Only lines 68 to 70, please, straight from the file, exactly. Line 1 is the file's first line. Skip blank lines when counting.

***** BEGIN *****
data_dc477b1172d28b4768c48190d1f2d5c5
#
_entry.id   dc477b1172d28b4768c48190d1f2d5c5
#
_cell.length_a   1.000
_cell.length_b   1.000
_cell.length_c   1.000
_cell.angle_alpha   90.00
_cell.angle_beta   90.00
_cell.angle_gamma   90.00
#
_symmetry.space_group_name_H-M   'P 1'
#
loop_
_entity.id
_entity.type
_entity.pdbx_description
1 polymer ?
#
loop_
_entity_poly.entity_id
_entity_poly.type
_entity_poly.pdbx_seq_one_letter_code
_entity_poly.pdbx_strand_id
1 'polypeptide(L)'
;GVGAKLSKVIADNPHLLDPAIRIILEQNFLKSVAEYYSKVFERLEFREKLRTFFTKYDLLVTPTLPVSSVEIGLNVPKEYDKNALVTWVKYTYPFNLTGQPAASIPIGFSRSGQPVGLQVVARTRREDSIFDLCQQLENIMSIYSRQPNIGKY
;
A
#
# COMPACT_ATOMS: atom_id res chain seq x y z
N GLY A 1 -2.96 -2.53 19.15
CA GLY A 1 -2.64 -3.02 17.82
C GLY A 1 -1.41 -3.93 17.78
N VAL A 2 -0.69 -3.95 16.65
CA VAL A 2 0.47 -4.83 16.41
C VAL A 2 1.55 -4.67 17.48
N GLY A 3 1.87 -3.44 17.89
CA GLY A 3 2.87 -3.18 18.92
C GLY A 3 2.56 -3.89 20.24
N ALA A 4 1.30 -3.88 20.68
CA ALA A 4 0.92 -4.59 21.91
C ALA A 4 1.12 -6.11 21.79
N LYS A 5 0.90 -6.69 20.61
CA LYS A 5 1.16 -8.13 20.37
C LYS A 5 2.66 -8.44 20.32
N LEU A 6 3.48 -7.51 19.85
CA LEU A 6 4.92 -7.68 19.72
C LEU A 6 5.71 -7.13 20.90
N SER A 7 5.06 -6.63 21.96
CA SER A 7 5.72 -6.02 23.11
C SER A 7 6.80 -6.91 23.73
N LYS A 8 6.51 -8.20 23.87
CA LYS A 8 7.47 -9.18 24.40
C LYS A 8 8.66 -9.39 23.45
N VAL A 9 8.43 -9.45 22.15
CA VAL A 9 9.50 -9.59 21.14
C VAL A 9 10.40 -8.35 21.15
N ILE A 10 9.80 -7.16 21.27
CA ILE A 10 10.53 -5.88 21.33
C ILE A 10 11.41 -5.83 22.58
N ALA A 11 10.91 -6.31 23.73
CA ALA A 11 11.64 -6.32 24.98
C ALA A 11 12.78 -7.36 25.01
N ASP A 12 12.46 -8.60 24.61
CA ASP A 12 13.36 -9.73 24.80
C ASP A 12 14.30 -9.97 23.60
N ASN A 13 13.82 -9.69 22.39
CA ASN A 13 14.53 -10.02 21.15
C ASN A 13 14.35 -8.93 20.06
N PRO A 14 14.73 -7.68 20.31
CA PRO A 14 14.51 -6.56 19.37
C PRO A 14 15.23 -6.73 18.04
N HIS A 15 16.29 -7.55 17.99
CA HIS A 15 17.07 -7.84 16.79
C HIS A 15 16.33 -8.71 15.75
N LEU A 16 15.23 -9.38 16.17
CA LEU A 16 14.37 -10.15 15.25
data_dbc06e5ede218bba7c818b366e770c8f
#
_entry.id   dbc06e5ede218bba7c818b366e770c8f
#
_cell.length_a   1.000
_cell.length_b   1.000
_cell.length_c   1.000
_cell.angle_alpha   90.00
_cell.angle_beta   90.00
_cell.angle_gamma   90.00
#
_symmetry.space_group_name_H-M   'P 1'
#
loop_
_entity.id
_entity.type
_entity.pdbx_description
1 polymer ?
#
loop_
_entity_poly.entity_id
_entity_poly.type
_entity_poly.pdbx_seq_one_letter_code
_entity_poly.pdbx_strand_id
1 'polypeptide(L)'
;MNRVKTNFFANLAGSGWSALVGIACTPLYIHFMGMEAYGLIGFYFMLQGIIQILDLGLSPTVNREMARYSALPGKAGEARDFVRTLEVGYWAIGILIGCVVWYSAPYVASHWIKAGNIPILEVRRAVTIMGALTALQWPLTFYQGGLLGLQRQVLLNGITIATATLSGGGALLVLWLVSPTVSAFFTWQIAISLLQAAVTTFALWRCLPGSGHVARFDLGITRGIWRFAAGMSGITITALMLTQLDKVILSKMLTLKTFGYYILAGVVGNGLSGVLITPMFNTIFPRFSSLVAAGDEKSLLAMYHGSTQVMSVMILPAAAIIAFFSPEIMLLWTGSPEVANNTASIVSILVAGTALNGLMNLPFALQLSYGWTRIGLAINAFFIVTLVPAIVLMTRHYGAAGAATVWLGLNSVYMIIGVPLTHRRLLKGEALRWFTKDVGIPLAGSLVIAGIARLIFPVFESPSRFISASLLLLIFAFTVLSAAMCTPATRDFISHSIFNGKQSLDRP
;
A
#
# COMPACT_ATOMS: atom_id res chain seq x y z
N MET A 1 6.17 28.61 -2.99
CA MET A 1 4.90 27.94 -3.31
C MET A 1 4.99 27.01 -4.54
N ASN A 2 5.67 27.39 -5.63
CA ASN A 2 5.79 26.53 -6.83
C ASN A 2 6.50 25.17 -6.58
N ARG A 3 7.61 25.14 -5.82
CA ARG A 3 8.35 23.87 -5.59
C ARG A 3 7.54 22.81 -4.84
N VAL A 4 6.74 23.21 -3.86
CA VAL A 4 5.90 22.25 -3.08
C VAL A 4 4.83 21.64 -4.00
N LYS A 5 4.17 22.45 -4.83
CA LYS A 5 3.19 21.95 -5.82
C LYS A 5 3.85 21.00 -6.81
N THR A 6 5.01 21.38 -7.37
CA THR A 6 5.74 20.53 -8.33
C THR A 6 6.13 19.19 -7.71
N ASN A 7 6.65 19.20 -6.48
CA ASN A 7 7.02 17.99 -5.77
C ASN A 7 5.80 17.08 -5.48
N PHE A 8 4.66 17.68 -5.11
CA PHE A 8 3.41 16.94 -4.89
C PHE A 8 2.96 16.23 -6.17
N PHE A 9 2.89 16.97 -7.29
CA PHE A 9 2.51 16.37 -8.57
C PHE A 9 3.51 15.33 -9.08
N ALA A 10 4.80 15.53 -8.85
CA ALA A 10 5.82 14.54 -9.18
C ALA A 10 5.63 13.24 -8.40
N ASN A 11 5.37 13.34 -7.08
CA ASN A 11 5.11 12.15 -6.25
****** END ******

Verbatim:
CA ASN A 13 14.53 -10.02 21.15
C ASN A 13 14.35 -8.93 20.06
N PRO A 14 14.73 -7.68 20.31